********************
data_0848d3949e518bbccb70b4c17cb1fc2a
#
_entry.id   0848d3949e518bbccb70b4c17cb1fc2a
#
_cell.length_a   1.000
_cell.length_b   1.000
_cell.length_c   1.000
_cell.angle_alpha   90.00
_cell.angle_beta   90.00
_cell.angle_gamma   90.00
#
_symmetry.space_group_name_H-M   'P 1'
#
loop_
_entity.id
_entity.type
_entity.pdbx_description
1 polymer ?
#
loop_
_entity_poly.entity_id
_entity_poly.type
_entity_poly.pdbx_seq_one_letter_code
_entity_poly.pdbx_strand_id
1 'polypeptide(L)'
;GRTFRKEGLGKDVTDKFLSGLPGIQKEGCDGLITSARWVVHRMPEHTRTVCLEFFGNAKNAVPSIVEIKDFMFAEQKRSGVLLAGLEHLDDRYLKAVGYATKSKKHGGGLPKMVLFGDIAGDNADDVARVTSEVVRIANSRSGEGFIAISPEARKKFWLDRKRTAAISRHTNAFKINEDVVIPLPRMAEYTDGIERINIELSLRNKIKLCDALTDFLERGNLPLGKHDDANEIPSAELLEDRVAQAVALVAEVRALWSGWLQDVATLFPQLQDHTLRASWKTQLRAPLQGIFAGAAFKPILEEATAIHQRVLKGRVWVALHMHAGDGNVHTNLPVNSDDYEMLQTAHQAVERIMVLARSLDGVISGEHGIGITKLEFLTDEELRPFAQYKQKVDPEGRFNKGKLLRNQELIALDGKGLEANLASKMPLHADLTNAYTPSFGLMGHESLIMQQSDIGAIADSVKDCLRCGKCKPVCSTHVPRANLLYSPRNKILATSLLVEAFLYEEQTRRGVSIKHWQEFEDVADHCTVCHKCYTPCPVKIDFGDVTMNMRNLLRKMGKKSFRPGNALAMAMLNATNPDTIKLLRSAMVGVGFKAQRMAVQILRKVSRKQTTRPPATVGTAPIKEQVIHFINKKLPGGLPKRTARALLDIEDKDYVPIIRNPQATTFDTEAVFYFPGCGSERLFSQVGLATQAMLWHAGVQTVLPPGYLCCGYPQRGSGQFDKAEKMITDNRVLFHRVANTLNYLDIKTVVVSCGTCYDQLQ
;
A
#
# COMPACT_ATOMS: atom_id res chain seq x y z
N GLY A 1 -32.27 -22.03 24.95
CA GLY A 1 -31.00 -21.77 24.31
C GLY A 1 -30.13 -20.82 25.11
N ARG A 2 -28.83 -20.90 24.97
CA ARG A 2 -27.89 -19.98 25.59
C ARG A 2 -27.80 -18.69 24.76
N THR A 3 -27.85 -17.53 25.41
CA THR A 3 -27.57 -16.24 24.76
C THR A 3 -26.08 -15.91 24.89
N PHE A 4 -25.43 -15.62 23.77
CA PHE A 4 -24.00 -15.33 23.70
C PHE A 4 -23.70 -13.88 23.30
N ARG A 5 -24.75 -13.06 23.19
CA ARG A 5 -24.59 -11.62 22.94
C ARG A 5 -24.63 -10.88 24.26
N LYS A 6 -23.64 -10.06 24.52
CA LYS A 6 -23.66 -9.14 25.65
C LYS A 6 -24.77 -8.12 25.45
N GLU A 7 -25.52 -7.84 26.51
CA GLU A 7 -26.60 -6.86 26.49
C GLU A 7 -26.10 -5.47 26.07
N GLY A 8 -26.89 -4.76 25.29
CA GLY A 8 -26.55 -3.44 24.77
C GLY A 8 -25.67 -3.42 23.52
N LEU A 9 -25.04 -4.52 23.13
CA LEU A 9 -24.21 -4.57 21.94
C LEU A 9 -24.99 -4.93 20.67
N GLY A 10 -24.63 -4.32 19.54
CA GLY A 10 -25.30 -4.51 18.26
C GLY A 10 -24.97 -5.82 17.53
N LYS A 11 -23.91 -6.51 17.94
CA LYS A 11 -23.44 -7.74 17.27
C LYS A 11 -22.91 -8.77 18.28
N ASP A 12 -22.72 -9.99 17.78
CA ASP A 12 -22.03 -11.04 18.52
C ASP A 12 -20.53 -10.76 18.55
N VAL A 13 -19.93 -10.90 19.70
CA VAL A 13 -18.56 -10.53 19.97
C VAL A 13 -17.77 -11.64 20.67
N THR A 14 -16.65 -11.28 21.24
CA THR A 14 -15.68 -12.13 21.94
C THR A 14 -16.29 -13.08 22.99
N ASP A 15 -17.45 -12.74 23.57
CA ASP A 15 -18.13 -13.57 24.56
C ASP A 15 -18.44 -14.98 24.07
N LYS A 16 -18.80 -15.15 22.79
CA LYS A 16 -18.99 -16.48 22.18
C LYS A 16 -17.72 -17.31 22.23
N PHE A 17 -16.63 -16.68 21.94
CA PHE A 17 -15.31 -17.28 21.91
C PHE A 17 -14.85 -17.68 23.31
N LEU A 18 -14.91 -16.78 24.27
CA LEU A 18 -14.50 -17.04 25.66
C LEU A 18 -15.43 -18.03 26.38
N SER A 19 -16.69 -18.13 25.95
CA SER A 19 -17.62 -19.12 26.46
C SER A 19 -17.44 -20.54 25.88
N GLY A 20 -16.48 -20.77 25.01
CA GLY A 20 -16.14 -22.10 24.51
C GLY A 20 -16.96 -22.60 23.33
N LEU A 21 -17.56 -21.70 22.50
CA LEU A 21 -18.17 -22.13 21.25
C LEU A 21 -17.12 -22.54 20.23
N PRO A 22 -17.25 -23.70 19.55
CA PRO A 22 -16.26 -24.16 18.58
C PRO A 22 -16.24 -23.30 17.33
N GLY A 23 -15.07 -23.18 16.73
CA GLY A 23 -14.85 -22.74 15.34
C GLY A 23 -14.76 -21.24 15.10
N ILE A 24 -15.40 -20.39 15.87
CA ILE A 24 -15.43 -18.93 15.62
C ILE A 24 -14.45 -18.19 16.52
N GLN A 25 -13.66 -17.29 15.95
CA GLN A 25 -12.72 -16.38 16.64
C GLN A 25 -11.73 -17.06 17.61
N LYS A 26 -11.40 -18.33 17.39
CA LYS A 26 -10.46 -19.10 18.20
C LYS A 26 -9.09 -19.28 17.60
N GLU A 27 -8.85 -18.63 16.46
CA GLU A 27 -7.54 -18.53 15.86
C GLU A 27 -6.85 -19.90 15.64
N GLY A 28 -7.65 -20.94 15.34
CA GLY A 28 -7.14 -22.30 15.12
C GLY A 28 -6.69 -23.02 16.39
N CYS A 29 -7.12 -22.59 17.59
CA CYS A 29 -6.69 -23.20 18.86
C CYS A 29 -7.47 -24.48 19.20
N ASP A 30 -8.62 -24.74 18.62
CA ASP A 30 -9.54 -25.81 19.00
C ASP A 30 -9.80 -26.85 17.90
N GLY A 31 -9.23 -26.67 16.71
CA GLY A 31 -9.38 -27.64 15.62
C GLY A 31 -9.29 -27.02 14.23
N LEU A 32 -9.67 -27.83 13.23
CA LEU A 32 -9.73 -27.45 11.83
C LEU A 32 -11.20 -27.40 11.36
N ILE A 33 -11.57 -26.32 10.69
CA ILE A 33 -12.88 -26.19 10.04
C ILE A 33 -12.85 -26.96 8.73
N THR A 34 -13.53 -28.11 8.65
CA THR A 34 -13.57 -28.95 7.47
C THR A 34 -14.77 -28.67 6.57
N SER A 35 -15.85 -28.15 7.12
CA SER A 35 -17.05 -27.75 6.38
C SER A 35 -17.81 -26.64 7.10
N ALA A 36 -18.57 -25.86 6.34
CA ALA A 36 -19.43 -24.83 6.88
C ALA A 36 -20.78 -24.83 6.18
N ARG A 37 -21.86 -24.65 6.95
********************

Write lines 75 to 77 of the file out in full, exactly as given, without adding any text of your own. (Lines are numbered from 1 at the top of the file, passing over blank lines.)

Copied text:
C ASP A 15 -18.44 -14.98 24.07
N LYS A 16 -18.80 -15.15 22.79
CA LYS A 16 -18.99 -16.48 22.18